art by Arlene Kim Suda

pay attention...

pay attention…

Gallery: The Canonical Hours

Posted on April 3, 2015 by aks

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I’ve been calling this work both The Canonical Hours Project and Meditation on a Day.  It is based on a poem (Horae Canonicae) by W.H. Auden that moves through 3 hour intervals over the course of a day starting at 6 am.

My hope with this series is that when it is installed, it will create a physical place for people to be able to slow down and get some relief from the stresses of the day.  There is something calming when you can become more aware of time – a reminder that the thoughts and feelings you may be experiencing at any given moment will pass and be replaced by new ones.

Though the Canonical Hours are traditionally used in Christianity as sacred hours for prayer, I like how Auden was able to take the wisdom and ritual from a religious practice and transform it into a secular structure that anyone can access – like a mental model to help us stop and notice time and energy passing — to be present in the moment.  I think the practice of noticing time in these regular intervals can be a form of meditation with benefits for our mental and overall wellbeing.

Here is an outline of the structure of the poem and a summary of how each section of the poem affected me and what I chose to paint for that hour:

6 AM: Prime
“Without a name or history I wake
Between my body and the day…”

This poem describes an awakening and emergence of the mind and body into the world and into a new day. By being present at this moment, can we see what a gift we are given in each new day? How do we live wiser? How do we need to be different today?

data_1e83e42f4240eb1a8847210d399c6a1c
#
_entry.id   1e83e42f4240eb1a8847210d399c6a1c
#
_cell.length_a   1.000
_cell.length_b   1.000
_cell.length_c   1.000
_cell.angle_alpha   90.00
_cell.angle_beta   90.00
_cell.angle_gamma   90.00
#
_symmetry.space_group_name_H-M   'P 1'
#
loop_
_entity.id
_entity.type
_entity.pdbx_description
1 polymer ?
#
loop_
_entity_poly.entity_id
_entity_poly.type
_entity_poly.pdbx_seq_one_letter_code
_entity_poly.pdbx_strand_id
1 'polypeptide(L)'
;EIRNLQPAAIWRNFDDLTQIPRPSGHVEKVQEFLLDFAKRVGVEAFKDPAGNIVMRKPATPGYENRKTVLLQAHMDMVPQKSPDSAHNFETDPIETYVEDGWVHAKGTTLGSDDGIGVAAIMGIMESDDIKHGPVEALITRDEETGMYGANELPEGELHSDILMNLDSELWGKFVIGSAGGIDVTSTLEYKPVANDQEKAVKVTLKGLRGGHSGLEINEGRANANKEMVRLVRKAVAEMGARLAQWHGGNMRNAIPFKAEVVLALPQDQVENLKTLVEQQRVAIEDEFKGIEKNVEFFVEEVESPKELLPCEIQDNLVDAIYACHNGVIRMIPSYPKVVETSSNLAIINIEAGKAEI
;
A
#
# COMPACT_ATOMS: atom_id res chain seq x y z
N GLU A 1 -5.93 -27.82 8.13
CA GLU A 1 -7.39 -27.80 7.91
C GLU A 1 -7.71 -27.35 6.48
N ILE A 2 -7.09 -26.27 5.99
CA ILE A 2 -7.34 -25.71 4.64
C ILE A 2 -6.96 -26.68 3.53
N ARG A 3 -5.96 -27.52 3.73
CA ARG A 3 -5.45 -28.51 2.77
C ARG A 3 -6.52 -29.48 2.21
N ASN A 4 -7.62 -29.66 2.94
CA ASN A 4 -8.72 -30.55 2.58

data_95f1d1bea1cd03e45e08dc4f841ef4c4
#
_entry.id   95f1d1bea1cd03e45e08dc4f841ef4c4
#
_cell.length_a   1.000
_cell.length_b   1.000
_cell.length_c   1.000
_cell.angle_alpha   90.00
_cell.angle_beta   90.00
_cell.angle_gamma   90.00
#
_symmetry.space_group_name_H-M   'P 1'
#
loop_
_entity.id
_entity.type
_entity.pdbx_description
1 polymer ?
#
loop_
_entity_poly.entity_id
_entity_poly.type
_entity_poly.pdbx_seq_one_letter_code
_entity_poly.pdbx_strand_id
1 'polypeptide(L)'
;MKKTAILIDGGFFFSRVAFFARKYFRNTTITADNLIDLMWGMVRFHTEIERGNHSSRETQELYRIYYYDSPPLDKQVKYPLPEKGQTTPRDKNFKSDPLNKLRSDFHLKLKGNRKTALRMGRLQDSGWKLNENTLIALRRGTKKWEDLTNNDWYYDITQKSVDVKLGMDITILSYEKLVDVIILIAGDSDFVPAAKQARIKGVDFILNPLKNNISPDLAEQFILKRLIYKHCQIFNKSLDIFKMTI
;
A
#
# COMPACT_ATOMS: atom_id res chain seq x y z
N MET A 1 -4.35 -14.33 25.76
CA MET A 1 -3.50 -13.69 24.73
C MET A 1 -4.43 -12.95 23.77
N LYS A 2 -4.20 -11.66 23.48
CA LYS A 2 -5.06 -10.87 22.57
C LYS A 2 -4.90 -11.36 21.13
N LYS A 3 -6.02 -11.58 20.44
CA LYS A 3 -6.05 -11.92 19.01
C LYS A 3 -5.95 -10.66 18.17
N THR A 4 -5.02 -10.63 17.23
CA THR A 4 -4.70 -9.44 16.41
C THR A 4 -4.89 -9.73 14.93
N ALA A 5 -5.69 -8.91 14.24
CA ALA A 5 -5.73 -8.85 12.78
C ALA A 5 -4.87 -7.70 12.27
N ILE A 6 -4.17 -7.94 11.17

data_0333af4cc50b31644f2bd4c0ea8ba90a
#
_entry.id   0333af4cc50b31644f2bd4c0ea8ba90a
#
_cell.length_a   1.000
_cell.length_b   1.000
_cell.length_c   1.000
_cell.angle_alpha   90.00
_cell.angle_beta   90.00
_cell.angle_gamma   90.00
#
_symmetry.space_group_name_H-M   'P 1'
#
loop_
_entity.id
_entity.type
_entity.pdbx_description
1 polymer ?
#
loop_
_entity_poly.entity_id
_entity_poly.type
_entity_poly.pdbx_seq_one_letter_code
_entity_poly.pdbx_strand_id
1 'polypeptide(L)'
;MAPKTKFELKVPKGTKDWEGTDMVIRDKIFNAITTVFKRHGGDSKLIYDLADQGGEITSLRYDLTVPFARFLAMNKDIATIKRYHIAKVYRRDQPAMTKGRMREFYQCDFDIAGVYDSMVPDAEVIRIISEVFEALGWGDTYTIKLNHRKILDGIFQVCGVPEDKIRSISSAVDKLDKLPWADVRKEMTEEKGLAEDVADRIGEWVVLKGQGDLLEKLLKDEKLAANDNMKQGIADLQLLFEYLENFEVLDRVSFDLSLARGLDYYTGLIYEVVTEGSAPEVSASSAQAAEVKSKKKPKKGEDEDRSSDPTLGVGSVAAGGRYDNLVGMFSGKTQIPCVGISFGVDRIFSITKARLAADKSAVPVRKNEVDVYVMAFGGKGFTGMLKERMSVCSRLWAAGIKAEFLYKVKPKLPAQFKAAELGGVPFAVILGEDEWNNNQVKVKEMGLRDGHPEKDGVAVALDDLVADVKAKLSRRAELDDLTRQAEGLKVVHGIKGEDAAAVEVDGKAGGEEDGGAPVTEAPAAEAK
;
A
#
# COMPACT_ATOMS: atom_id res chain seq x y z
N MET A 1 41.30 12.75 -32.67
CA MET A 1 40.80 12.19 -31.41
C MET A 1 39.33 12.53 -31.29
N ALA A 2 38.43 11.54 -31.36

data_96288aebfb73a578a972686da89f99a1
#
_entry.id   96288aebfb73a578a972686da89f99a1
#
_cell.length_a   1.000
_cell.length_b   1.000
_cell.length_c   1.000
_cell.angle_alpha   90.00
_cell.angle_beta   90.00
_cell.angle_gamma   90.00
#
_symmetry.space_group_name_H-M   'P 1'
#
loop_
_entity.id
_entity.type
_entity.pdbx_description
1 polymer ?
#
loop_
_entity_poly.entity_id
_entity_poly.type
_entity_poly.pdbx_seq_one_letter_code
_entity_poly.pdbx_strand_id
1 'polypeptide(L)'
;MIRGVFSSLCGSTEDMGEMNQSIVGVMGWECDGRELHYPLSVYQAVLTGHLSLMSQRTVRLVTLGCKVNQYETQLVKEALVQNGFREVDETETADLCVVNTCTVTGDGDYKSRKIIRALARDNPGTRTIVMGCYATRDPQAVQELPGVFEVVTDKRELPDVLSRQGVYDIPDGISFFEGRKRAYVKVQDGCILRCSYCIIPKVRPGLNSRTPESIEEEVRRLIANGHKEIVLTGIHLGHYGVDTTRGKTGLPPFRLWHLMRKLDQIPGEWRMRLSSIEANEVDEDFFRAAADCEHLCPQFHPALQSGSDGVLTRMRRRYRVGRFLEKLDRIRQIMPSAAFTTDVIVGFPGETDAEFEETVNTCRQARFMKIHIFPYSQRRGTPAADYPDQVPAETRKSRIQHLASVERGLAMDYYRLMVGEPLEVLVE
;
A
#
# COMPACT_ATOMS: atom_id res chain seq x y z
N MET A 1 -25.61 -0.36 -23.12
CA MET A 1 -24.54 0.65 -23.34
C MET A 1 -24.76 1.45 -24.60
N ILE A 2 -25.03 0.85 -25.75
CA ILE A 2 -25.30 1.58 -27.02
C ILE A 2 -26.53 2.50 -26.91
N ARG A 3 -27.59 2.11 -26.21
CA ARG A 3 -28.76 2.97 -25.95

9 AM: Terce
“Let me get through this coming day…
At this hour we all might be anyone…”

By 9 am, for many of us, our social day is just starting. What possibilities & consequences, joys & sorrows lie ahead of us as we enter into our various roles in life? How can we be more mindful about bringing our true selves into each new day as we move into our external world?

12 PM: Sext
“The crowd sees only one thing
(which only the crowd can see)
an epiphany of that which does
whatever is done…”

By noon, we are lost in our profession or to the “social beast” of the crowds we belong to. How do we maintain a sense of individuality in times when it is easy to get caught up in the energy of the people surrounding us?

3 PM: Nones
“Mid-afternoon, yet the blood
of our sacrafice is already
Dry on the grass; we are not prepared
For silence so sudden so soon…”

Nature is a passive spectator to our destructive nature. We also have moments of indifference to the sorrows we cause and experience in our lives yet often have little choice but to return to our regular routines. How can we be aware of our mistakes, try to learn from them and move on with grace?

6 PM: Vespers
“For Sun and Moon supply their
conforming masks, but in this
hour of civil twilight all must
wear their own faces, And it is
now that our two paths cross…”

We all live with contradictions in our lives. It is often in the dualities we face that we are able to really see the best and worst reflected back at us. Can we recognize our dualities with honesty and accept they are part of what makes each of us strong and beautiful with potential to grow?

9 PM: Compline
“I cannot remember
A thing between noon and three
Nothing is with me now but a sound
A heart’s rhythm, a sense of stars…”

As we fall asleep, our body escapes from consciousness and we have momentary relief from our desires. Can we be more mindful about making room for peaceful moments of personal forgiveness and healing in our lives?

12 AM: Matins

No poem was written for this hour.

To me this work is about silence and mystery and knowing that everything comes out of the darkness. What can we notice when we surrender to silence and accept the mysteries in the darkness of our lives? Can we see that darkness can be the opening to great joy and beauty too?

3 AM: Lauds
“Among the leaves the
small birds sing;
The crow of the cock
commands awaking:
In solitude, for company…”

At this hour, we are free of our thinking selves and as close to our natural selves as we can get. This poem feels like a celebration of the gift of being — that we are loved by the universe despite our imperfect nature. Alone, together, cycles, integration. How do we learn and grow to love each other and ourselves better?

 

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